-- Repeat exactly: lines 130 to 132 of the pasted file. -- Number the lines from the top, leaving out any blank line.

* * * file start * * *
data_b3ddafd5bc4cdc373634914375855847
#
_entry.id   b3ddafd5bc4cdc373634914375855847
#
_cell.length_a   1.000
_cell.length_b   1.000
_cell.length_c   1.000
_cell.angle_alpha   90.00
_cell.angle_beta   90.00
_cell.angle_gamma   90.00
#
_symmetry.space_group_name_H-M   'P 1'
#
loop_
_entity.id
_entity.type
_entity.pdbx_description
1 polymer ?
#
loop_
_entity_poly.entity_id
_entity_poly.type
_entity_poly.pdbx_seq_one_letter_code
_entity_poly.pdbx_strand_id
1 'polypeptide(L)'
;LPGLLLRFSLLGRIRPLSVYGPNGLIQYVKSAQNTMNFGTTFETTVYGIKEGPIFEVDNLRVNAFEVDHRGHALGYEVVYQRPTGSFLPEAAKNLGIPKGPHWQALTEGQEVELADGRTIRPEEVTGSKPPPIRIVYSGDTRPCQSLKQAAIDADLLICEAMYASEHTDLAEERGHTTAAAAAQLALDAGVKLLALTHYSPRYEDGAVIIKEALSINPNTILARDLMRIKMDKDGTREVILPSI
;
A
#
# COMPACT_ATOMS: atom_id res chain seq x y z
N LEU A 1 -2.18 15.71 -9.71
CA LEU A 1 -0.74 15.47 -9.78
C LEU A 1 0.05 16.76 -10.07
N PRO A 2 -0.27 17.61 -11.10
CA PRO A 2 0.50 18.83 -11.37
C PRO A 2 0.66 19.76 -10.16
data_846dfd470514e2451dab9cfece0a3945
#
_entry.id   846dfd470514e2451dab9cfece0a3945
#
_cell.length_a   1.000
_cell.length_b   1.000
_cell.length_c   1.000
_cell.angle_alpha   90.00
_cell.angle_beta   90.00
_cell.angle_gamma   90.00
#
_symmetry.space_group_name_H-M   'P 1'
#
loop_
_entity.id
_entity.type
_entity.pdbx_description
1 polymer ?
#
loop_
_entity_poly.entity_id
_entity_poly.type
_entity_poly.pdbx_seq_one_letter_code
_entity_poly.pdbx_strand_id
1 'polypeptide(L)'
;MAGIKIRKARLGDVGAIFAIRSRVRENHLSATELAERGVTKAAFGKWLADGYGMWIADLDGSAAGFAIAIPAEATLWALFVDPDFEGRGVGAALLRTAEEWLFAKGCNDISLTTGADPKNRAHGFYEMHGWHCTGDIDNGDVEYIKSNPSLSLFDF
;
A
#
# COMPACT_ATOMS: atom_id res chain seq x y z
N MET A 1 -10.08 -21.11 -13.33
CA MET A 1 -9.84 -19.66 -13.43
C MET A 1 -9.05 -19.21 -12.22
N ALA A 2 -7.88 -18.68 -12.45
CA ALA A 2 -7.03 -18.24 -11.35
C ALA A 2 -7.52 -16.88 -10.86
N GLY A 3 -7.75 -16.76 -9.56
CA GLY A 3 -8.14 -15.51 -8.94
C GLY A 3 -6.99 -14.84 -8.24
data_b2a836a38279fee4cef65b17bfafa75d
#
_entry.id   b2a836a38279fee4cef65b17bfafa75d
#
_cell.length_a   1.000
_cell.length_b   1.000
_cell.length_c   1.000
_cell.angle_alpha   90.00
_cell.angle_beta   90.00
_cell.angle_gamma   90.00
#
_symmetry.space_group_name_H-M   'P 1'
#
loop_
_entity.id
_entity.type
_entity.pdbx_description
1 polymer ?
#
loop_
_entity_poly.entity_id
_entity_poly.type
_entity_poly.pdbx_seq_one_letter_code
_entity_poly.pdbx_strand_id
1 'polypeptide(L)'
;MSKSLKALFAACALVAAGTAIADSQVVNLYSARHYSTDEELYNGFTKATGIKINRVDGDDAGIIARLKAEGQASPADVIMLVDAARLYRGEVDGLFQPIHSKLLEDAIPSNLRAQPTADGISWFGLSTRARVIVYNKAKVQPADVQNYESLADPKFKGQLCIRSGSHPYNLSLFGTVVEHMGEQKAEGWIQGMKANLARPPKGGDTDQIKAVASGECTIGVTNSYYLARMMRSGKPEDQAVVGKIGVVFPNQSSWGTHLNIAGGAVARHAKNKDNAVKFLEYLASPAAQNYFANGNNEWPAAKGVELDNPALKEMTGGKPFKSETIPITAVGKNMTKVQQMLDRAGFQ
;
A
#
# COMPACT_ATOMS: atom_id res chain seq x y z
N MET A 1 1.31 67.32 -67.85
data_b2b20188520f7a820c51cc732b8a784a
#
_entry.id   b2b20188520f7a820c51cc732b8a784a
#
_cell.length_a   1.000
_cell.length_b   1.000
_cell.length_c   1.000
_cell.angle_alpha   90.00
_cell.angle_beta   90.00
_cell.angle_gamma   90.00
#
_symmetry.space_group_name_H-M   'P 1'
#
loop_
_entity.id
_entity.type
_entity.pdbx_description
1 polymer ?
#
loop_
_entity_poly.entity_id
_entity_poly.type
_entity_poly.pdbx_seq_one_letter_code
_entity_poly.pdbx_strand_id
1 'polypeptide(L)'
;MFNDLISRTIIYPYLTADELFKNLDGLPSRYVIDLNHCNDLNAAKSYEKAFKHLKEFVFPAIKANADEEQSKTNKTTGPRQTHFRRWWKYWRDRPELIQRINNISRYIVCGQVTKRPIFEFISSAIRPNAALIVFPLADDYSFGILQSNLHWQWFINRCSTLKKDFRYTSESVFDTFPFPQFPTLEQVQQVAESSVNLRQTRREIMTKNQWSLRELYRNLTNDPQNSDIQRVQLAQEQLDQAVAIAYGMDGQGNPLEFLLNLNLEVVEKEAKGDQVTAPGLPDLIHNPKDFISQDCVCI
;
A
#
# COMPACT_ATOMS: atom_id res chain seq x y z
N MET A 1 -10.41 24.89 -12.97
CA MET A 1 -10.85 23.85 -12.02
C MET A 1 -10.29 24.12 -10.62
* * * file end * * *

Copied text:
_entity_poly.pdbx_strand_id
1 'polypeptide(L)'
;MFNDLISRTIIYPYLTADELFKNLDGLPSRYVIDLNHCNDLNAAKSYEKAFKHLKEFVFPAIKANADEEQSKTNKTTGPRQTHFRRWWKYWRDRPELIQRINNISRYIVCGQVTKRPIFEFISSAIRPNAALIVFPLADDYSFGILQSNLHWQWFINRCSTLKKDFRYTSESVFDTFPFPQFPTLEQVQQVAESSVNLRQTRREIMTKNQWSLRELYRNLTNDPQNSDIQRVQLAQEQLDQAVAIAYGMDGQGNPLEFLLNLNLEVVEKEAKGDQVTAPGLPDLIHNPKDFISQDCVCI